Place the loaf, seam side down into a prepared 9 by 5 inch loaf pan.  Press lightly to flatten.  Cover loosely with plastic wrap and let rise until dough is 1 inch above the top of the pan, about 1 1/2 hours.  As the dough nears the top of the pan, adjust over rack to center position and preheat to 350 degrees.  

To make the glaze, whisk egg and milk together in a small bowl.  Gently brush the loaf with egg mixture when fully risen.  

Bake the loaf until it is golden brown and the temperature is 185 to 190 degrees.  Cool on a wire rack until room temperature, at least 45 minutes.  

Adapted from Baking Illustrated


Blueberry Buckle

I love my boys.  They are a constant source of entertainment.

And, a constant source of frustration.

My oldest man child says he likes blueberries.  But not in scones.  No, not in pancakes either (WHAT???).  Or even fresh for that matter. 

Muffins?  That's a different story.  Loves them.  How do blueberries differ in muffins than from in scones or pancakes you ask?  Yeah, I can't figure that out either.  Frustrating. 

I knew I could win him over with this buckle though.  It's basically a giant muffin. Covered in a thick streusel topping and bursting with berries in every bite.  There is nothing to not love about this.  And love it he did.

Blueberry Buckle

For the Streusel
1/2 cup (2 1/2 oz) all-purpose flour
1/2 cup (3 1/2 oz) packed light brown sugar
2 tablespoons granulated sugar
1/4 teaspoon ground cinnamon
pinch salt
4 tablespoons (1/2 stick) unsalted butter, cut into 8 pieces, softened

In the bowl of a stand mixer fitted with the paddle attachment, beat the flour, both sugar, cinnamon and salt on low to combine and break up any brown sugar lumps.  With the mixer still on low, add the butter and beat until it is completely incorporated into the dry ingredients, about 2-3 minutes - the mixture will resemble wet sand.  Transfer the streusel to another bowl and set aside.

For the cake
1 1/2 cups (7 1/2 ounces) all-purpose flour
1 1/2 teaspoons baking powder
10 tablespoons unsalted butter, softened
2/3 cup (4 3/4 oz) granulated sugar
1/2 teaspoon salt
1/2 teaspoon lemon zest
1 1/2 teaspoons vanilla extract
2 large eggs, at room temperature
4 cups fresh blueberries (about 20 oz)

Preheat oven to 350 F with a rack in the lower third of the oven.  Line the bottom of a 9-inch round pan with a round of parchment, then spray the parchment and the pan with nonstick cooking spray with flour.

In a small bowl, whisk the flour and baking powder together then set aside.  In the bowl of a stand mixer fitted with the paddle attachment, beat the butter, sugar, salt and lemon zest at medium speed until light and fluffy, about 3-4 minutes, stopping to scrape down the sides of the bowl as necessary.  Beat in the vanilla.  Add the eggs, on at a time, beating well after each addition.  With the mixer on low, gradually add the flour mixture, beating until just about incorporated.  Remove the bowl from the mixer and use a rubber spatula to finish stirring - the batter will be very thick.  Gently fold in the blueberries.

Transfer the batter to the prepared pan; spread in an even layer.  To top with the streusel - pick up a handful of streusel and squeeze to form a clump.  Break this large clump into smaller pieces and sprinkle over the batter.  Continue until you've used all of the streusel.  Bake for about 55 minutes, or until the streusel is golden brown and a toothpick inserted in the center comes out clean.  Transfer pan to a wire rack and cool for 15-20 minutes.  Run a thin knife around the edges of the cake then invert it onto the rack.  Remove the parchment then turn the cake streusel side up and let cool on the wire rack.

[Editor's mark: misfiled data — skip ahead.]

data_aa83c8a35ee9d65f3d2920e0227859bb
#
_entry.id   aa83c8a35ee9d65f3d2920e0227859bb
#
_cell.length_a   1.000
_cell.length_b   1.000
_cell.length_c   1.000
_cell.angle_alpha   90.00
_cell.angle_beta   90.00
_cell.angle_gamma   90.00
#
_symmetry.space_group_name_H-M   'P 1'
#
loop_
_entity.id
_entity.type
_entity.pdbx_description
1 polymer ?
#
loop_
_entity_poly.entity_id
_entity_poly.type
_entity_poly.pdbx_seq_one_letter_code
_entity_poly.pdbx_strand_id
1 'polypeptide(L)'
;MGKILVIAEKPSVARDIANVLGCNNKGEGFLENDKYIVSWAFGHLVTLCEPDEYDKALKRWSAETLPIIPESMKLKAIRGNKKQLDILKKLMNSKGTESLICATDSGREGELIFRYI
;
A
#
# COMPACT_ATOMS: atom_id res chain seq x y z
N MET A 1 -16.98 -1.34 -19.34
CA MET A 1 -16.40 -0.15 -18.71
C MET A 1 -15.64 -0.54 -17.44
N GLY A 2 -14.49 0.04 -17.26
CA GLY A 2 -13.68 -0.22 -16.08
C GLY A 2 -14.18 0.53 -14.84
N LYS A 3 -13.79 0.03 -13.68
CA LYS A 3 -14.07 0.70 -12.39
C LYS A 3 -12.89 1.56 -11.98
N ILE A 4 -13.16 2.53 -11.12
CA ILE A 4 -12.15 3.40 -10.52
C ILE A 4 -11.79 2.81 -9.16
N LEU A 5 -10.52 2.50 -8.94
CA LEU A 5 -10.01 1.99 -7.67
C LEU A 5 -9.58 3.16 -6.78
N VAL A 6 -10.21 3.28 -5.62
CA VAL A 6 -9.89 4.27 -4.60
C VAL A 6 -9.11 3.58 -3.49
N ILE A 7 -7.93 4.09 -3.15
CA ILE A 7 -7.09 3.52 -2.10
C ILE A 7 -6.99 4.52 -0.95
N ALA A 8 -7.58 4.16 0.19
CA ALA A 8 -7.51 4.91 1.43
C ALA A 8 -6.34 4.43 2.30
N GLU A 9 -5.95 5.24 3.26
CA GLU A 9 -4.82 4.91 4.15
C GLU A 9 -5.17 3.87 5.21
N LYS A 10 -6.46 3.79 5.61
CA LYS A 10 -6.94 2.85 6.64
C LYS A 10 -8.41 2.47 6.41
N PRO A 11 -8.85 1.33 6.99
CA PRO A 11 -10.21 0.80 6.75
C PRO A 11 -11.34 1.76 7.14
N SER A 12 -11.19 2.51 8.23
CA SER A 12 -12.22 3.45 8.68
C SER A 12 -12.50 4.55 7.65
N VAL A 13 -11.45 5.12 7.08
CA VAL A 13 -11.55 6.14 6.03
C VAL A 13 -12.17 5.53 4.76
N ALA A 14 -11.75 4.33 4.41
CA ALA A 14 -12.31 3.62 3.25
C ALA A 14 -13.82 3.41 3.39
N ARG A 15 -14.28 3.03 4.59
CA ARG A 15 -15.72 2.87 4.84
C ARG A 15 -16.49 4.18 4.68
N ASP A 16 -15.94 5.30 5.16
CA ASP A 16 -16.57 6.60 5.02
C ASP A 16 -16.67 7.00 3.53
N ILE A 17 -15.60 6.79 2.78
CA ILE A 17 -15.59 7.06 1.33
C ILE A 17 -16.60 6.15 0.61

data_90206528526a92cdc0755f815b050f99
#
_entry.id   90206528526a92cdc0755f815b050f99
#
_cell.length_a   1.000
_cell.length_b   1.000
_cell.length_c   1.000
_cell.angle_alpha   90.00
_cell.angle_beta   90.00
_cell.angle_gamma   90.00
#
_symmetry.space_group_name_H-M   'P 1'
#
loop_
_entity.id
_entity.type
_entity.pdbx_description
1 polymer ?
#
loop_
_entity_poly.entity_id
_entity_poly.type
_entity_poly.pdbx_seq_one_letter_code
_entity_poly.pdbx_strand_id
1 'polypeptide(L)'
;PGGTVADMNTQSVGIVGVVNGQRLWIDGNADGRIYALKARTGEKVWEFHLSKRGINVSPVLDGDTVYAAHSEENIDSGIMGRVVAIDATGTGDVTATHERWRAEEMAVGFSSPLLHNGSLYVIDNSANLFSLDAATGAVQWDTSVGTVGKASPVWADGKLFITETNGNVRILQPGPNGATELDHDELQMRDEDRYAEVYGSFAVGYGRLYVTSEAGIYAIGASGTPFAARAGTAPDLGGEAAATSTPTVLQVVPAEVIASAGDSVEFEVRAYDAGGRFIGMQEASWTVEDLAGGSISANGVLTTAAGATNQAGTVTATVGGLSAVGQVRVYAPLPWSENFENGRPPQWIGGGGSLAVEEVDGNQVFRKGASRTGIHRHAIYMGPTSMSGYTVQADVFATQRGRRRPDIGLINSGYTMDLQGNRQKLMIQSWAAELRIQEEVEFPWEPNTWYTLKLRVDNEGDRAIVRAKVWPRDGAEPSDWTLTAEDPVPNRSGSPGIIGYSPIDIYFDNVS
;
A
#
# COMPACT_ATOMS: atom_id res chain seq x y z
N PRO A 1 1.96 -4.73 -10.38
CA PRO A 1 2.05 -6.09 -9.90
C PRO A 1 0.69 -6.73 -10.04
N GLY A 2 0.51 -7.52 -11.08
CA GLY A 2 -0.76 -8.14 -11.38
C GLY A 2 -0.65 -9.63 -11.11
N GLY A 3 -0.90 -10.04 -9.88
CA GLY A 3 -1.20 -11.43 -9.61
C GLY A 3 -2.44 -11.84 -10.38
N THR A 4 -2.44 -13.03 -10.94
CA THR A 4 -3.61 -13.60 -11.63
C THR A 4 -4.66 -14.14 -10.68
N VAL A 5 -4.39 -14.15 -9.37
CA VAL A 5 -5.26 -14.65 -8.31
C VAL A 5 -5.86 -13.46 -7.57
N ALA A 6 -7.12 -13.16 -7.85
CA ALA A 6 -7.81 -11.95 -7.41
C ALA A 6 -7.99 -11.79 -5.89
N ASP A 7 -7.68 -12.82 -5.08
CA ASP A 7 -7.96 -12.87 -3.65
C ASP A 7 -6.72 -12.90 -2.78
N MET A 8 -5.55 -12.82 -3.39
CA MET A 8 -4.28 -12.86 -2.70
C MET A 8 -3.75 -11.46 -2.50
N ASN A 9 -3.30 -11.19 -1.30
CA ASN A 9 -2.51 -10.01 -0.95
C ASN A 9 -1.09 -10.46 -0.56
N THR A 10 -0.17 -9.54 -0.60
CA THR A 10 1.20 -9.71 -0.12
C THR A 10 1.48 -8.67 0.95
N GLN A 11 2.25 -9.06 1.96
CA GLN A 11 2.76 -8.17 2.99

Adapted from Tracy's Culinary Adventure
Originally from Cooks Illustrated 


Chicken and Gnocchi Soup

I am so happy that fall is finally here. Although with the 90 degree temperature today, it feels like I must have only been dreaming of the cooler weather that we had just a few days ago.  I'm not ready to say goodbye to all the fresh vegetables I'm still bringing in from the garden, but I am ready for the temperatures to be at least below 80.  It is October after all.

The start of comfort food season.

Like a steaming bowl of soup.  With a warm loaf of bread.  Smothered in some honey butter.

Yep, I could eat that everyday during these colder months.

This chicken and gnocchi soup fits the bill for me.  Creamy and full of flavor.  Just as good, if not better than the version it is recreated from. 

It's always fun for me to create dishes we've had at a restaurant here at home.  I'm easily amused, what can I say.

Chicken and Gnocchi Soup

1 cup chicken, cooked and shredded
4 tablespoons butter
4 tablespoons flour
1 tablespoon extra virgin olive oil

1 quart half and half
1 (14 oz) can of chicken broth
1/2 cup celery, finely diced
1 cup carrots, finely shredded
1 cup onion, finely diced
2 cloves of garlic, minced

1 cup spinach, coarsely chopped (if using frozen, be sure to drain thoroughly)
1/2 teaspoon dried thyme
1/2 teaspoon dried parsley

salt and pepper, to taste
1 pound potato gnocchi, cooked

Freshly grated parmesan

Saute the onion, celery and carrots in the butter and olive oil over medium heat until the onion becomes translucent. Add the minced garlic, thyme and parsley and cook for about 30 seconds.  Add the flour and make a roux. Let the butter and flour mixture cook for a minute before adding 1 quart of half and half.  Once the mixture thickens, add the chicken broth. Allow mixture to heat up and thicken again. Then add the chicken, cooked gnocchi, spinach  and simmer until soup is heated through. Season with salt and pepper to taste.  Top with freshly grated parmesan before serving.  

Slightly adapted from CopyKat Recipes